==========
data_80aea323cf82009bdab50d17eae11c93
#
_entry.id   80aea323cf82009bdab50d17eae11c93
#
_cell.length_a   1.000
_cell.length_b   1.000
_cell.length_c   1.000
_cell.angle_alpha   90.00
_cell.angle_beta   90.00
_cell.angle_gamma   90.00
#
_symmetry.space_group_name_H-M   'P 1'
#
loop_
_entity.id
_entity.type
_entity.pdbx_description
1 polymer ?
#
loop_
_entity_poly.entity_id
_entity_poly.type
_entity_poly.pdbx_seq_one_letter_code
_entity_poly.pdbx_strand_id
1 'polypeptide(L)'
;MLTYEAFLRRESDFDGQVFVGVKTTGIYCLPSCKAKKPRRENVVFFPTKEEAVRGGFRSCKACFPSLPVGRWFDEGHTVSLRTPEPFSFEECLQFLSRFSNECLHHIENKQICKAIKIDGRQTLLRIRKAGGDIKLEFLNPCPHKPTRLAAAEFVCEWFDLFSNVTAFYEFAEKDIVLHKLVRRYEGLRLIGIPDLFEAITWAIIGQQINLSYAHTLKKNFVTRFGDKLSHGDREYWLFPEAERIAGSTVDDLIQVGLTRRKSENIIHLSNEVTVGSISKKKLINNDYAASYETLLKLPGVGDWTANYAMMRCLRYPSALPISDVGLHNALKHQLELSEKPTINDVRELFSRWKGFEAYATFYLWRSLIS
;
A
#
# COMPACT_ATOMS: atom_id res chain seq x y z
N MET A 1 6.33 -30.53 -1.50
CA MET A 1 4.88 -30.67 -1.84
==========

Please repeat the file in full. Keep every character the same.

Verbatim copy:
data_80aea323cf82009bdab50d17eae11c93
#
_entry.id   80aea323cf82009bdab50d17eae11c93
#
_cell.length_a   1.000
_cell.length_b   1.000
_cell.length_c   1.000
_cell.angle_alpha   90.00
_cell.angle_beta   90.00
_cell.angle_gamma   90.00
#
_symmetry.space_group_name_H-M   'P 1'
#
loop_
_entity.id
_entity.type
_entity.pdbx_description
1 polymer ?
#
loop_
_entity_poly.entity_id
_entity_poly.type
_entity_poly.pdbx_seq_one_letter_code
_entity_poly.pdbx_strand_id
1 'polypeptide(L)'
;MLTYEAFLRRESDFDGQVFVGVKTTGIYCLPSCKAKKPRRENVVFFPTKEEAVRGGFRSCKACFPSLPVGRWFDEGHTVSLRTPEPFSFEECLQFLSRFSNECLHHIENKQICKAIKIDGRQTLLRIRKAGGDIKLEFLNPCPHKPTRLAAAEFVCEWFDLFSNVTAFYEFAEKDIVLHKLVRRYEGLRLIGIPDLFEAITWAIIGQQINLSYAHTLKKNFVTRFGDKLSHGDREYWLFPEAERIAGSTVDDLIQVGLTRRKSENIIHLSNEVTVGSISKKKLINNDYAASYETLLKLPGVGDWTANYAMMRCLRYPSALPISDVGLHNALKHQLELSEKPTINDVRELFSRWKGFEAYATFYLWRSLIS
;
A
#
# COMPACT_ATOMS: atom_id res chain seq x y z
N MET A 1 6.33 -30.53 -1.50
CA MET A 1 4.88 -30.67 -1.84